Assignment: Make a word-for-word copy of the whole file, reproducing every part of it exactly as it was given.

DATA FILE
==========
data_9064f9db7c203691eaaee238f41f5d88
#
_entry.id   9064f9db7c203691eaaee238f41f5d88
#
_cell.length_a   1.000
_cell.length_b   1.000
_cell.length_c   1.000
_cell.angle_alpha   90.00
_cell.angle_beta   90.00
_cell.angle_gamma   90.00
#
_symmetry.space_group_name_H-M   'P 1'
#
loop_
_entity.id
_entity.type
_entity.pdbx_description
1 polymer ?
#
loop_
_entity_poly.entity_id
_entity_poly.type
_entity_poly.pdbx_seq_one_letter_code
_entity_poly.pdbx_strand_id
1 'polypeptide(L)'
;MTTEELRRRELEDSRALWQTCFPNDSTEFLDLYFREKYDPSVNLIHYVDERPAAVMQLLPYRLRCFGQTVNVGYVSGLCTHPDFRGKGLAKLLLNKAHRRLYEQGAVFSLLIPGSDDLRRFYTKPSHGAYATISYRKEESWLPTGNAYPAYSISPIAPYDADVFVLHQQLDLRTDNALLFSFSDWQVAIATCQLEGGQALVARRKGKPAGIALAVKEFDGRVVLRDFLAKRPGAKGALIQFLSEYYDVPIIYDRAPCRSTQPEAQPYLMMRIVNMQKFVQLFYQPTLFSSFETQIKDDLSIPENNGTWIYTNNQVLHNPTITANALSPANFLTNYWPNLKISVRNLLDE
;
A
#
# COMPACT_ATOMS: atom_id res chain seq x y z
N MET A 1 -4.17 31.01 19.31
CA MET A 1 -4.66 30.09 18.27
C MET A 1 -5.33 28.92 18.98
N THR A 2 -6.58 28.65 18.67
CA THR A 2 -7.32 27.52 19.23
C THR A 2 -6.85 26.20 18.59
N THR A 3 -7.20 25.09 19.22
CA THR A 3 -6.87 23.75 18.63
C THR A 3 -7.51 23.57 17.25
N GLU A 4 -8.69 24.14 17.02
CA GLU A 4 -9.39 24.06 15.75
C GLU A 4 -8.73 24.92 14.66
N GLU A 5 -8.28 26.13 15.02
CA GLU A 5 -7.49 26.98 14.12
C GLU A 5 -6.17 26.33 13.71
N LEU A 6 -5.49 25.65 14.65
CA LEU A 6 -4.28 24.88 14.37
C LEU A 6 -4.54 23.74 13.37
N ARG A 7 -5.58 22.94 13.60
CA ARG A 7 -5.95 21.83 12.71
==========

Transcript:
data_9064f9db7c203691eaaee238f41f5d88
#
_entry.id   9064f9db7c203691eaaee238f41f5d88
#
_cell.length_a   1.000
_cell.length_b   1.000
_cell.length_c   1.000
_cell.angle_alpha   90.00
_cell.angle_beta   90.00
_cell.angle_gamma   90.00
#
_symmetry.space_group_name_H-M   'P 1'
#
loop_
_entity.id
_entity.type
_entity.pdbx_description
1 polymer ?
#
loop_
_entity_poly.entity_id
_entity_poly.type
_entity_poly.pdbx_seq_one_letter_code
_entity_poly.pdbx_strand_id
1 'polypeptide(L)'
;MTTEELRRRELEDSRALWQTCFPNDSTEFLDLYFREKYDPSVNLIHYVDERPAAVMQLLPYRLRCFGQTVNVGYVSGLCTHPDFRGKGLAKLLLNKAHRRLYEQGAVFSLLIPGSDDLRRFYTKPSHGAYATISYRKEESWLPTGNAYPAYSISPIAPYDADVFVLHQQLDLRTDNALLFSFSDWQVAIATCQLEGGQALVARRKGKPAGIALAVKEFDGRVVLRDFLAKRPGAKGALIQFLSEYYDVPIIYDRAPCRSTQPEAQPYLMMRIVNMQKFVQLFYQPTLFSSFETQIKDDLSIPENNGTWIYTNNQVLHNPTITANALSPANFLTNYWPNLKISVRNLLDE
;
A
#
# COMPACT_ATOMS: atom_id res chain seq x y z
N MET A 1 -4.17 31.01 19.31
CA MET A 1 -4.66 30.09 18.27
C MET A 1 -5.33 28.92 18.98
N THR A 2 -6.58 28.65 18.67
CA THR A 2 -7.32 27.52 19.23
C THR A 2 -6.85 26.20 18.59
N THR A 3 -7.20 25.09 19.22
CA THR A 3 -6.87 23.75 18.63
C THR A 3 -7.51 23.57 17.25
N GLU A 4 -8.69 24.14 17.02
CA GLU A 4 -9.39 24.06 15.75
C GLU A 4 -8.73 24.92 14.66
N GLU A 5 -8.28 26.13 15.02
CA GLU A 5 -7.49 26.98 14.12
C GLU A 5 -6.17 26.33 13.71
N LEU A 6 -5.49 25.65 14.65
CA LEU A 6 -4.28 24.88 14.37
C LEU A 6 -4.54 23.74 13.37
N ARG A 7 -5.58 22.94 13.60
CA ARG A 7 -5.95 21.83 12.71